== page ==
To the Editor:
This past week, Republican Governor Sarah Palin of Alaska made a campaign stop in Bangor. As it happened I missed the local news that evening but hoped to catch some coverage on the “207” program of WSCH, Channel 6.
They had interviewed McCain and Obama in similar circumstances. Host Kathleen Shannon reported WSCH had requested an interview, but that the Governor’s political team agreed only on condition that her team chose the reporter to conduct the interview. To the station’s credit, they declined under this restriction. I was incredulous.
Governor Palin is running potentially for the highest office of our country. She was, until picked by Senator McCain, a relative unknown to most Americans. Interviews are one way to gain some insight into who she is, her positions, her knowledge on key issues.
To date she has had but a handful of interviews, most of which raise legitimate questions about her qualifications to be Vice President, let alone to possibly inhabit the Oval Office.
Tellingly, her handlers apparently were not sufficiently confident that Governor Palin would adequately handle a local television interview unless it was controlled. If her Republican team has so little confidence and faith in her ability to acquit herself well in this situation, why should she be trusted with the second highest office in the land?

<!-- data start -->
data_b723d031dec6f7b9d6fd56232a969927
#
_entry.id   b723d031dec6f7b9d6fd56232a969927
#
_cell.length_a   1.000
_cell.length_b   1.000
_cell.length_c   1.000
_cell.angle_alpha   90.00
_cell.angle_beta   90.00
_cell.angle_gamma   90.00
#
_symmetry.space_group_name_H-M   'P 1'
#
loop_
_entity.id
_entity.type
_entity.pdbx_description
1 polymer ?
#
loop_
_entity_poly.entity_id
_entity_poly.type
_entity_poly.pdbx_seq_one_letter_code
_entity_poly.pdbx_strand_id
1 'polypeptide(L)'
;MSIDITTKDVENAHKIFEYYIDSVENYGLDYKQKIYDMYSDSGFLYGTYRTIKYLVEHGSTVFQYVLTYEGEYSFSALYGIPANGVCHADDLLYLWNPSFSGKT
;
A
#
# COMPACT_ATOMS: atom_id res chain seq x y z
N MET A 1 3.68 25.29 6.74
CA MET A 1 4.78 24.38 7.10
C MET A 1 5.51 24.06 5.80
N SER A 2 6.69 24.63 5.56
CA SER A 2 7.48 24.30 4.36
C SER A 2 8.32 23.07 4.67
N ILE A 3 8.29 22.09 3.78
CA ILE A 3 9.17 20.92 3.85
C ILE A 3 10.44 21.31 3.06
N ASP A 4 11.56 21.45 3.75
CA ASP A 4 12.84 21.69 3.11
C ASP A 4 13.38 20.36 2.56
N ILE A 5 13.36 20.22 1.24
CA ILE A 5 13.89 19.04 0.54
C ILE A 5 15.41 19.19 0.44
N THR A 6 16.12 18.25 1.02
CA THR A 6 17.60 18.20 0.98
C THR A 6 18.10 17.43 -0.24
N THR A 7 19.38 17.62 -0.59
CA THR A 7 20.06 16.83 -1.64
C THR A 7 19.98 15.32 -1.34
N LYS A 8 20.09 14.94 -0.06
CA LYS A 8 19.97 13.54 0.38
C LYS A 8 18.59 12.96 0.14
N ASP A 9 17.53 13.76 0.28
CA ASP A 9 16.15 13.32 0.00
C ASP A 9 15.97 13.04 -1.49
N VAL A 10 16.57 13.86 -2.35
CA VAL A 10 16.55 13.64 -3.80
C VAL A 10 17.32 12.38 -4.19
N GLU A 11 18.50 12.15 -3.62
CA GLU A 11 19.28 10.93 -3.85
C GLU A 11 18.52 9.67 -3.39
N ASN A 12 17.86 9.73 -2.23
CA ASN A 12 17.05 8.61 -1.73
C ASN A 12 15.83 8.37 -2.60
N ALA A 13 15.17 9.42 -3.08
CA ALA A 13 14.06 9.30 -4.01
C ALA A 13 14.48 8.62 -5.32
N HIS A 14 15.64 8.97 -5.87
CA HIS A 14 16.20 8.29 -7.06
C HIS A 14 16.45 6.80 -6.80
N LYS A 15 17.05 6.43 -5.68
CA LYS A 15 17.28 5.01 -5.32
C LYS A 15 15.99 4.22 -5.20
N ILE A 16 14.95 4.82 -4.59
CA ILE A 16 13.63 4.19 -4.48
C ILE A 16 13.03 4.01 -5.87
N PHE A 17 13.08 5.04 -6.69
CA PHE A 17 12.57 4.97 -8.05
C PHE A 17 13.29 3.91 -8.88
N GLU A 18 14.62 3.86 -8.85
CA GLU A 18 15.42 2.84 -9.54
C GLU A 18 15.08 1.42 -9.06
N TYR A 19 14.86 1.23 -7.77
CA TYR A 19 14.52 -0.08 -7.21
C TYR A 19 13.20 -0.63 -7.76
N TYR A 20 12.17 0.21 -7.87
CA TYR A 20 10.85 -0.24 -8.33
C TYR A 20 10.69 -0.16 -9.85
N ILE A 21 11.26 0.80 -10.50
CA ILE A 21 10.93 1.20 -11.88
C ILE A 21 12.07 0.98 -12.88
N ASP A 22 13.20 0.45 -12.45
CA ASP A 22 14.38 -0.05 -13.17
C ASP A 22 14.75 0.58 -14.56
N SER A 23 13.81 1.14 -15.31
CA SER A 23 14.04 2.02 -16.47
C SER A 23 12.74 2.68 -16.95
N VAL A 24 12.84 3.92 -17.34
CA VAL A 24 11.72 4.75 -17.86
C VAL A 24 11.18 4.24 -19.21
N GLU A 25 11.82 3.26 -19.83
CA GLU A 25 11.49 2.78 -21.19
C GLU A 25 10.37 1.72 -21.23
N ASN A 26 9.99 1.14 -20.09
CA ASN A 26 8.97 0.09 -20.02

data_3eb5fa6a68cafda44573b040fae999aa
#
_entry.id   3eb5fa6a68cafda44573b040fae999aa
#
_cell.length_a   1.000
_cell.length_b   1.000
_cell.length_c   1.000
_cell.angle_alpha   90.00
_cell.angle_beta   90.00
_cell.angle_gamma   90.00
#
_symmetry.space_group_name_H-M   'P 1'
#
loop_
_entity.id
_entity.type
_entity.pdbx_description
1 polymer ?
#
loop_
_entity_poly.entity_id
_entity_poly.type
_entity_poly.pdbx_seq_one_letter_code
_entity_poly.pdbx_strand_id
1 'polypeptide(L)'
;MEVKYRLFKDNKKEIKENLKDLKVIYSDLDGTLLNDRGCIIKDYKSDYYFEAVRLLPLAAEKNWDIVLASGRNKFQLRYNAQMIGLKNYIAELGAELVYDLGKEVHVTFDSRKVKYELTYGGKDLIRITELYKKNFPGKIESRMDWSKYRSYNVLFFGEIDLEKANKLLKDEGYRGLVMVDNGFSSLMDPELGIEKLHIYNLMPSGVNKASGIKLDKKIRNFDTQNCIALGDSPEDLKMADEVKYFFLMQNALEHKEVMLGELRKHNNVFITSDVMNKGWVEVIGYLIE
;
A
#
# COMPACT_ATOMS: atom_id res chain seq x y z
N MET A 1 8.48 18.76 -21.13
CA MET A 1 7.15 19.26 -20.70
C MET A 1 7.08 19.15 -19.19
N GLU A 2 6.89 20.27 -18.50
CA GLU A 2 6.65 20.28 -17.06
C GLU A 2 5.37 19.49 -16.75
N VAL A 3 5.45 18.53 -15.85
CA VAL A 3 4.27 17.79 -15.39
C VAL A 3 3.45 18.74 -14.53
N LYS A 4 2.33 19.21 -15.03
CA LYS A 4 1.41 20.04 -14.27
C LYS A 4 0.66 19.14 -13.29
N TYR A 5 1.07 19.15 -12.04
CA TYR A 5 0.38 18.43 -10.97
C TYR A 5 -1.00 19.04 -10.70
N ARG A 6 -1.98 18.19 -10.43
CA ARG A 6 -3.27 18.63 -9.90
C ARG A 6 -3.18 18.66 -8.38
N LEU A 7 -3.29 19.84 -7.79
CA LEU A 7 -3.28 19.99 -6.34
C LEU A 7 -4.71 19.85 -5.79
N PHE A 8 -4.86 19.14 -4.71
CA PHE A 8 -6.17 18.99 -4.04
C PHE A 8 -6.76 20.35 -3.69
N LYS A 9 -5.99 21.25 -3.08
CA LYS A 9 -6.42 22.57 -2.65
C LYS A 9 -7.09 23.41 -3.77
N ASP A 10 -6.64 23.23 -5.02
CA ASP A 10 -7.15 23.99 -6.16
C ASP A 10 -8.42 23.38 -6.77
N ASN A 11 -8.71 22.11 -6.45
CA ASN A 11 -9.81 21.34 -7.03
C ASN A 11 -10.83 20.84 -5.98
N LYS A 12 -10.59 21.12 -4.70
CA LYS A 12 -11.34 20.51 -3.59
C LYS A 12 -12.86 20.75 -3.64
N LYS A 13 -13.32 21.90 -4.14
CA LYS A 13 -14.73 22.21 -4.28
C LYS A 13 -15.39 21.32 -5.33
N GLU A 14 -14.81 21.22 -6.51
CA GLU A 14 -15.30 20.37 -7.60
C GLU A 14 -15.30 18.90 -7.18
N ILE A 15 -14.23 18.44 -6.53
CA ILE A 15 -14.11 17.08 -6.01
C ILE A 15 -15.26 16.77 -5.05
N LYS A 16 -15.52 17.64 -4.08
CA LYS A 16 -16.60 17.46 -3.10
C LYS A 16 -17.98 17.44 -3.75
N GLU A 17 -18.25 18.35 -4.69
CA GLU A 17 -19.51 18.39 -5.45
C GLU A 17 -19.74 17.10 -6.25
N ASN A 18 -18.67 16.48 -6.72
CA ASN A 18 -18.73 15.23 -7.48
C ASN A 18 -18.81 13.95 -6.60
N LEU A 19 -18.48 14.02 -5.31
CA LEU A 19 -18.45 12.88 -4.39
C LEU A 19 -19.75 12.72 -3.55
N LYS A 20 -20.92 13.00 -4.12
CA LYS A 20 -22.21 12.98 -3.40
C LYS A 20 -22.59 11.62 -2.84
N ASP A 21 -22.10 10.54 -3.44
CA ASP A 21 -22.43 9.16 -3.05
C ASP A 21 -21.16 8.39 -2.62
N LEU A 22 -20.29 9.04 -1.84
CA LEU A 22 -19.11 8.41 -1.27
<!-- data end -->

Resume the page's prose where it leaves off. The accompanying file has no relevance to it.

Over the weekend one pundit quipped that “Joe the Plumber” has had more interviews than Sarah Palin. The snippets of his media encounters showed a fair-minded, thoughtful, articulate, engaged individual. Too bad we haven’t seen similar characteristics exhibited by Sarah Palin.
In the end, I concluded that unscripted interviews are the political equivalent of a pop quiz in school. I hated pop quizzes because I was usually unprepared. Sarah Palin is similarly unprepared. Although in many respects she is a decent, politically savvy, compassionate person, she is in my opinion unprepared for the office of Vice President.
To the Editor: